House Democrats needed a big showing from their public impeachment hearings to rally public opinion and build a consensus for Donald Trump’s removal. After the first few days of testimony under Adam Schiff’s direction, they find themselves losing ground instead. In the latest Politico-Morning Consult poll, opposition to impeachment and removal has hit a recent high, and independents are bailing out on the project:

The survey, which has tracked support and opposition for the inquiry each week, support for the investigation inched down 2 points — to 48 percent from 50 percent — while opposition to the inquiry ticked up 3 points — to 45 percent from 42 percent.

POLITICO and Morning Consult surveyed registered voters beginning after the second public hearing of the impeachment inquiry, and the poll results may indicate that support for the inquiry has reached its peak after steadily building over the past several months. The results were largely driven by independent voters, among whom support dropped by 7 points over the past week.

“Voter opposition to the impeachment inquiry is at its highest point since Morning Consult and POLITICO began tracking the issue,” said Tyler Sinclair, Morning Consult’s vice president. “A key driver for this shift appears to be independents. Today, 47 percent of independents oppose the impeachment inquiry, compared to 37 percent who said the same one week ago.”

This matches up with the latest iteration of FiveThirtyEight’s aggregate tracking on impeachment polls as well. After a peak on October 14th of 50.3/43.8 in favor of impeachment, it has now declined to 47.9/45.4 — tracking ever closer to a flat-out tie. The trend is going in the wrong direction at the very time that Schiff is finally laying out his public case for impeachment, which speaks volumes about the impact of his hearsay witnesses and lack of direct evidence for hysterical charges of “bribery” and extortion.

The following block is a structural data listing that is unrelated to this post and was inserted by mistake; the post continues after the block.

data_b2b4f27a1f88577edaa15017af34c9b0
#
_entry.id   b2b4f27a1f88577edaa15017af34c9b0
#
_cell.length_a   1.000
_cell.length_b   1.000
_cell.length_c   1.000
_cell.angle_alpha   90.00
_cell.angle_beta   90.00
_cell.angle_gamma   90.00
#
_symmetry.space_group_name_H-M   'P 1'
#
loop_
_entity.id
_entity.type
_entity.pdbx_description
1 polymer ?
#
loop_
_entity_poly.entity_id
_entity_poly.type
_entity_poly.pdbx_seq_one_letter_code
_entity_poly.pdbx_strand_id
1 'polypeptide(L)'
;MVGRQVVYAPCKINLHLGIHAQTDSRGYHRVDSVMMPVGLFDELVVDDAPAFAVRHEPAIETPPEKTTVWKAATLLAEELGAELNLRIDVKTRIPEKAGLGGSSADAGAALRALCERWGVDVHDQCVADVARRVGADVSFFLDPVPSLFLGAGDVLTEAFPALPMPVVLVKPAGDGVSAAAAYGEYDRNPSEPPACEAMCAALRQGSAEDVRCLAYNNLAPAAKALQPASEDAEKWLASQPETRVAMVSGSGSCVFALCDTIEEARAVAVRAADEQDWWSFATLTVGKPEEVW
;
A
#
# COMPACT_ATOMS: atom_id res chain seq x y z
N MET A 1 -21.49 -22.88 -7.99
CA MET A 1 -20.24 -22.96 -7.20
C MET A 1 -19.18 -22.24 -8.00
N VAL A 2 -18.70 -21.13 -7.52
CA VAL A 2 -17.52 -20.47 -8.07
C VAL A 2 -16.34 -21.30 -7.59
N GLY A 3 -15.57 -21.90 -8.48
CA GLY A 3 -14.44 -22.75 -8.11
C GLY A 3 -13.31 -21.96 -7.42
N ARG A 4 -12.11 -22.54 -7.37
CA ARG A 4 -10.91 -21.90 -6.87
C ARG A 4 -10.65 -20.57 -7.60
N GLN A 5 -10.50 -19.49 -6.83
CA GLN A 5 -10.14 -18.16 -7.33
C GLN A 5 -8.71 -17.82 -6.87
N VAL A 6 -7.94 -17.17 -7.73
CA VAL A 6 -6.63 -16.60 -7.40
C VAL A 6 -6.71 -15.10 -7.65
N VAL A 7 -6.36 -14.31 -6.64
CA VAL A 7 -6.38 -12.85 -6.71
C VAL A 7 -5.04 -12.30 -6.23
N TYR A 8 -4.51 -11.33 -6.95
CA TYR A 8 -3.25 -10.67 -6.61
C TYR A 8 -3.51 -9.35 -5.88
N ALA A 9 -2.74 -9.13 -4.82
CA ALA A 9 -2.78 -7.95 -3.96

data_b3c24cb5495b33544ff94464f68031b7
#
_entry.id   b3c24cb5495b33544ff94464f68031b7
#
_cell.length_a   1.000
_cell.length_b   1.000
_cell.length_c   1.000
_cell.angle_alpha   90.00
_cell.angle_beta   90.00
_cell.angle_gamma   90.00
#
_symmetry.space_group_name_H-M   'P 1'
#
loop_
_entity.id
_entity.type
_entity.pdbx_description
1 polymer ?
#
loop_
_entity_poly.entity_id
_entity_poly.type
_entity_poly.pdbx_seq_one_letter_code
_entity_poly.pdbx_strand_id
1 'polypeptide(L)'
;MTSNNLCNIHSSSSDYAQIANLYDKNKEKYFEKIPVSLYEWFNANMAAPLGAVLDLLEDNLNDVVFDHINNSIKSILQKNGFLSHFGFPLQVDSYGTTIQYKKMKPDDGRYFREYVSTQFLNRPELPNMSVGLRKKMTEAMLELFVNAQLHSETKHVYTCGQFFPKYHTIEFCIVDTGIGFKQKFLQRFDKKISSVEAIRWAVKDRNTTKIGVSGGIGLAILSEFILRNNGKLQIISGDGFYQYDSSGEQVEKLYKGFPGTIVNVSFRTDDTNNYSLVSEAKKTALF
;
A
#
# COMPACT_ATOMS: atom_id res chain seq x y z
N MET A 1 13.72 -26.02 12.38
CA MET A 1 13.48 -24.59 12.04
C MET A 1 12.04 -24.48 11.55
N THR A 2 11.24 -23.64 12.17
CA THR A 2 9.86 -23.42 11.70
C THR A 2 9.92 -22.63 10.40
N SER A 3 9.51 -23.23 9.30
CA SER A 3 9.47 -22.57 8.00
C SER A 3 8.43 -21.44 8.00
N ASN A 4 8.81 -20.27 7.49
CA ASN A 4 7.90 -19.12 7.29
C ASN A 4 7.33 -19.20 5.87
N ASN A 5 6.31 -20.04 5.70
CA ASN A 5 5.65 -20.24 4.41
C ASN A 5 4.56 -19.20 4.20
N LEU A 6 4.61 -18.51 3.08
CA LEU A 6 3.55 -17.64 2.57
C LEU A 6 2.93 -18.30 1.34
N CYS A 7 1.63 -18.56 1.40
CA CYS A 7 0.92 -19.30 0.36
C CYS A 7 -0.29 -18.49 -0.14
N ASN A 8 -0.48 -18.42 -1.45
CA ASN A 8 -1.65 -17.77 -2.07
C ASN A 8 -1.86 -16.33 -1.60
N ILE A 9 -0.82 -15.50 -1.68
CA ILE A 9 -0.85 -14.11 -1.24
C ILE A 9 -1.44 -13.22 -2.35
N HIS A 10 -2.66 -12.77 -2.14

It’s not the only metric showing a stall in Democrats’ momentum or worse. When asked about prioritization, the split for making impeachment “a top priority” is 46/45, not exactly a consensus pick. In comparison, voters are much more concerned about …

  • Reducing the federal budget deficit: 80/10
  • Healthcare reform bill: 79/12
  • Infrastructure stimulus: 73/13
  • Immigration reform: 72/17
  • Climate change: 62/29
  • DACA statute: 60/30
  • Legislation addressing economic inequality: 56/31

Only the border wall scores lower than impeachment in this poll, quite a feat for Adam Schiff this late in the game. Note too that almost all of those priorities are supposedly priorities for House Democrats as well. If they had spent 2019 working on the agenda that voters prioritize rather than on their three-year project to remove Donald Trump from office, they might not be worried about losing their majority — they could be planning for a new Senate majority.

The media doesn’t perform too well in this poll, either. By a 2:1 margin, Americans think that the impeachment inquiry is more important to the media than it is to them (60/30), and the same exact split applies to politicians (60/30). The condemnation of the media is rather partisan, with 78% of Republicans believing that it’s more important to the media than the voters, but 61% of independents agree — and so do 44% of Democrats. The same rough split as overall shows up in every age demo, every income demo, and even comes close in every ethnic demo, although it dips to the low 50s among Hispanics and African-Americans. It even gets a plurality among those who disapprove of Trump, 48/42.

About the only good news from the poll is that only a plurality disapprove of Democrats’ handling of impeachment:

While a plurality continues to support the inquiry overall, they also remain stable in their opposition to Democrats’ handling of the inquiry, 46 percent to 42 percent.

Expect that to change as it becomes clear that Schiff doesn’t have a case, and as bored voters tune out. And when that changes, Nancy Pelosi will regret not having worked on the real priorities of voters for the past year.